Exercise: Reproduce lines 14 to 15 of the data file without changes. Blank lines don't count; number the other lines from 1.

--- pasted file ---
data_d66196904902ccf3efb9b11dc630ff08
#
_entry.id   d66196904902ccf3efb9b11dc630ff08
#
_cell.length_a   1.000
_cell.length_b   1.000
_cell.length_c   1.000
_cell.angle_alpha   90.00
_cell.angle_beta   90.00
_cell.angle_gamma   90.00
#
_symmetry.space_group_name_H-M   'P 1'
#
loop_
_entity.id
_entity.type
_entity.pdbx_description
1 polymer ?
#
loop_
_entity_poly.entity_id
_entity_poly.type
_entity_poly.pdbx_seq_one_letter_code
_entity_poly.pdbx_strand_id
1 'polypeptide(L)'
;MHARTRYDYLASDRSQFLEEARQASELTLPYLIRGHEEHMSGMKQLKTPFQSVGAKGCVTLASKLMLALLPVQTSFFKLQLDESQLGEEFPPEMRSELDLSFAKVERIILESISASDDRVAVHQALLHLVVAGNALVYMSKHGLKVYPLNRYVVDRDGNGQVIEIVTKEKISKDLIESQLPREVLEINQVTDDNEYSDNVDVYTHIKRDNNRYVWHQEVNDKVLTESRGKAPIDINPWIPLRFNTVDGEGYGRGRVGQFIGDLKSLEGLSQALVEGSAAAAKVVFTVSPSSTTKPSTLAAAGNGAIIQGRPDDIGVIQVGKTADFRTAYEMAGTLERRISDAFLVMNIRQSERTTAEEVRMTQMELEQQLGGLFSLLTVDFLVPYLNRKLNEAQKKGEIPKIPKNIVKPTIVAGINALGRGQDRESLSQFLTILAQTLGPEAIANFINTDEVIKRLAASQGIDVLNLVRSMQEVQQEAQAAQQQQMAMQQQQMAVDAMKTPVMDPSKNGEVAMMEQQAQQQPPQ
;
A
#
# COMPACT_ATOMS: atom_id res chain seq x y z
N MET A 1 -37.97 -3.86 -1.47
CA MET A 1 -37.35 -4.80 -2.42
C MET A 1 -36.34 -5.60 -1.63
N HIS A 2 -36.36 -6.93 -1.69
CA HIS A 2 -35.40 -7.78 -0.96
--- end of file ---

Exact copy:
loop_
_entity.id